Excuse me for stepping forward now. Back in 2008, my friend Sjef Strik and I, both fanatic riichi players, initialized the first European Mahjong Championship. We took all the financial risks ourselves, since we had some savings, earned by our Nijmegen Golden Dragon Tournament. Because we thought it would be a good idea to choose a venue somewhere between Amsterdam and Copenhagen (Holland and Denmark are the largest riichi communities), we decided to choose for Hanover in Germany as the venue. We were greatly helped by the enthusiastic Hanover mahjong club, concentrated in the ‘Kaiser’ club., Thanks to a generous sponsor (Mahjong Time), subscribers had a great EC Riichi for just 30 euros - in a time that subscription for the European MCR championships already was close to two hundred euros.
The Hanover club had a great time, so the Germans decided to organize the next ECR (2010) themselves. But, after that second ECR, which was just a great success as the first one, no country has stepped forward to organize the ECR 2013. ‘Kasu’ only wanted to do it if the EMA would be willing to change its riichi rules - which of course EMA did not want to do.


Second chance

So now, EMA is giving every country a second chance to make the third ECR possible. The Dutch (Sjef and I, helped by many others) and the Germans have set good examples. Who’s next? The Danes, who have the strongest riichi competition? The French? The English, who have such a lovely venue? Finland perhaps, Slovakia, or, why not, Russia?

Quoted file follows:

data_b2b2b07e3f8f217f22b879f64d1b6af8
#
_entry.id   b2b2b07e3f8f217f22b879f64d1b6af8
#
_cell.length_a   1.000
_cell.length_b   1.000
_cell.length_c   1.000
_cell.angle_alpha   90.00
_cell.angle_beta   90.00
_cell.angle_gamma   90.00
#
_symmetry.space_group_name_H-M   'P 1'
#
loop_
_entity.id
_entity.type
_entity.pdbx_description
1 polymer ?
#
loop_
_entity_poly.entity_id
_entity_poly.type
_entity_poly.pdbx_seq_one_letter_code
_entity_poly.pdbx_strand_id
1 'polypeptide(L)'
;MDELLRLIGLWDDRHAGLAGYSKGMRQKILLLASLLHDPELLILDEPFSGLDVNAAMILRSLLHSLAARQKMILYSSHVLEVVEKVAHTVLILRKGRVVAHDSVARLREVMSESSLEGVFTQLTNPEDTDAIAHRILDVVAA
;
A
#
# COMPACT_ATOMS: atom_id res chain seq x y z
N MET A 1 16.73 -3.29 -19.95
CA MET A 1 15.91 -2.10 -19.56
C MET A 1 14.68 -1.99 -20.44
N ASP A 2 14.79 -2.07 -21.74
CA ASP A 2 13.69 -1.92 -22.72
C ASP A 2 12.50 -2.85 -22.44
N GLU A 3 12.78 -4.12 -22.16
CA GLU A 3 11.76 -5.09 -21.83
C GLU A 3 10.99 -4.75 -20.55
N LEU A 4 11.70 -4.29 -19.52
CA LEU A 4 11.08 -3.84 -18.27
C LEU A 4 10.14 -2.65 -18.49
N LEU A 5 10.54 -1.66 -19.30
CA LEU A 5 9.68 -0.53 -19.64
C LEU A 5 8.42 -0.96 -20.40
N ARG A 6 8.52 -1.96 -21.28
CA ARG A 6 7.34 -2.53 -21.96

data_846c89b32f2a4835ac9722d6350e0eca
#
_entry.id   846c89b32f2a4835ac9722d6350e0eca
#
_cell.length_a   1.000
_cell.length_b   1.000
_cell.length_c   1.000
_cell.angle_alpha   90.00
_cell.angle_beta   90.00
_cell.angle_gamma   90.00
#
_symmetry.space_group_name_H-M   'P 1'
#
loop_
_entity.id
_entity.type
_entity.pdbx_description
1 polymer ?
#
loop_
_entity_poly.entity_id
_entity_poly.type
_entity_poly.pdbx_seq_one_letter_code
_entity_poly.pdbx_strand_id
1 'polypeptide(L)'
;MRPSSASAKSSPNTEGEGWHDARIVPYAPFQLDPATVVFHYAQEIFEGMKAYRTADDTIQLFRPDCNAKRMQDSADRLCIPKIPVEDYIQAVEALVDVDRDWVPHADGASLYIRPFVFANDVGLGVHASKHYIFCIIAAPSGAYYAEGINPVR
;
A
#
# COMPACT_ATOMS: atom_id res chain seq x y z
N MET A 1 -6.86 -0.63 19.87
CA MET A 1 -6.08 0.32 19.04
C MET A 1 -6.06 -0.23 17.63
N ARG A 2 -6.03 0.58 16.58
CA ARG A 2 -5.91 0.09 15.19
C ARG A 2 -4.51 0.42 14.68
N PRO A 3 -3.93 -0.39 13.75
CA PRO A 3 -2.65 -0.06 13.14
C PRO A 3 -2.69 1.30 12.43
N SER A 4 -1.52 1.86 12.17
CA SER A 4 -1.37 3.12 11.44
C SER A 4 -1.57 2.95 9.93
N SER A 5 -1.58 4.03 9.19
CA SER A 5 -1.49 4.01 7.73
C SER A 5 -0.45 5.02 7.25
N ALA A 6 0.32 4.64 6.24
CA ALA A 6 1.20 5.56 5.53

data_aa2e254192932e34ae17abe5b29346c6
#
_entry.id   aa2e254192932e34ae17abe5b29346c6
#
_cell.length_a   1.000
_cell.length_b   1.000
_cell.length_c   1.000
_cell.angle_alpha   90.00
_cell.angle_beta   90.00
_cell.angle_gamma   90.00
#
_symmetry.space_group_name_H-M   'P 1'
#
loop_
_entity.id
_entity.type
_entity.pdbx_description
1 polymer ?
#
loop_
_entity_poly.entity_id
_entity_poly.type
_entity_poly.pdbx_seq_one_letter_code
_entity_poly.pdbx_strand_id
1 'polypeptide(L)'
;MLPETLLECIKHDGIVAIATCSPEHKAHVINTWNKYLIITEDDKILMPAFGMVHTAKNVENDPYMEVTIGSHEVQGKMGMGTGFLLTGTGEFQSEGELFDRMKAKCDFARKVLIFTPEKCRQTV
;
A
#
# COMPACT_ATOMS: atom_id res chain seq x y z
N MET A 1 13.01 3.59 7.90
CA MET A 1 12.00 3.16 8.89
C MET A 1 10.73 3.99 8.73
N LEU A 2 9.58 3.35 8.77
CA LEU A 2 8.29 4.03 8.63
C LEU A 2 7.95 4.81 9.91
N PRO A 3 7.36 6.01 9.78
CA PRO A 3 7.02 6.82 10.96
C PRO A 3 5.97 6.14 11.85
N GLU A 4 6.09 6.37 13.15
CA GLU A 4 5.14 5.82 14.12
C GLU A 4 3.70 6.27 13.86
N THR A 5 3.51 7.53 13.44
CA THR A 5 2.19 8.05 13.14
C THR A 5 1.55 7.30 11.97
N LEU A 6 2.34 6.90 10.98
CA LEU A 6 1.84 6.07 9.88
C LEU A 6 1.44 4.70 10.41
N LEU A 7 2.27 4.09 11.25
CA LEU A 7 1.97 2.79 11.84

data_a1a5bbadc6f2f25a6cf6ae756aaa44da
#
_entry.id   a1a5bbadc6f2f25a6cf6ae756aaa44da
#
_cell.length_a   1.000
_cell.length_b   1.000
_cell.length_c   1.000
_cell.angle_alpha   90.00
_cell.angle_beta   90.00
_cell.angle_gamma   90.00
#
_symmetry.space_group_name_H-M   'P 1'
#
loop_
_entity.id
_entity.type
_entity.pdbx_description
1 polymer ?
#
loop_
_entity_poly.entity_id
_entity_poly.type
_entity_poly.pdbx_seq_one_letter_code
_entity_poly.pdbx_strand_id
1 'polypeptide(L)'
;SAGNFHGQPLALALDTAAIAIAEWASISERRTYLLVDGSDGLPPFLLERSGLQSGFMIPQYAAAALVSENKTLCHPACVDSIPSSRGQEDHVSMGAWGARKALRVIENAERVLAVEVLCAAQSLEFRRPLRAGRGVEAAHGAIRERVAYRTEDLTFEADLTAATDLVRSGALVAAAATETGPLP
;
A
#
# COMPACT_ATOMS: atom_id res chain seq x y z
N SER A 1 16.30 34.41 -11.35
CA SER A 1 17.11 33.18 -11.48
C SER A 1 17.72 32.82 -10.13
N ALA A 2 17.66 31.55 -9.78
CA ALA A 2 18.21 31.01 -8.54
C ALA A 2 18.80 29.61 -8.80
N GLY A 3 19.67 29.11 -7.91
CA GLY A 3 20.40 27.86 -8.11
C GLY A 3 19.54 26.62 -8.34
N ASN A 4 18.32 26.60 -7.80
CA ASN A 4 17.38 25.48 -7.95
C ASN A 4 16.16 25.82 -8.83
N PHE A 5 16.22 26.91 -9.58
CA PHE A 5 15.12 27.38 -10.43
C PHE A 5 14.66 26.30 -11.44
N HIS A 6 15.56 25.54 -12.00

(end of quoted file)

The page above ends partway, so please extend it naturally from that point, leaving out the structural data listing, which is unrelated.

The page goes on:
It would be a great, yet not too heavy challenge. Organizing a ECR is an easy piece, compared to organizing an OEMC. I know what I am talking about, I was involved in both.
Tina Christensen is just waiting for you to stand up. Just as many, many young riichi players all over Europe are.

Comments (3)Comments are closed
1Monday, 19 September 2011 16:42
Hi martin,

the problem for the Austrian is about RCR rules, that EMA doesn't want to change for the moment?

So what do they plan, if they don't want to play using EMA rules in the futur?

Creating another rule set and another association corresponding with their own riitchi rules?

Or they trying to put pressure on THe EMA to getting what they want for the next EC riitchi?

Thx ,

2Monday, 19 September 2011 18:25
Martin Scheichenbauer
Just to inform you: It has just been the idea of the Kasu-Club in Vienna to try to change the rules. The Kasu-Club would have been the charged club to organize the championship. They wanted to have "their" rules or it will not take place there. The Austrian Assoc. will keep their effort in mind.
3Wednesday, 21 September 2011 13:10
Sylvain Malbec
It's not like EMA had any choice.
If EMA agrees for an official championship not played with the European rule, or change the rule whenever a club wants, the EMA would totally lose its credibility.

EMA riichi rules are not perfect and will have to change at some point, but not this way.
The change have to come from European countries as a whole, or from the EMA team itself, not from a single club.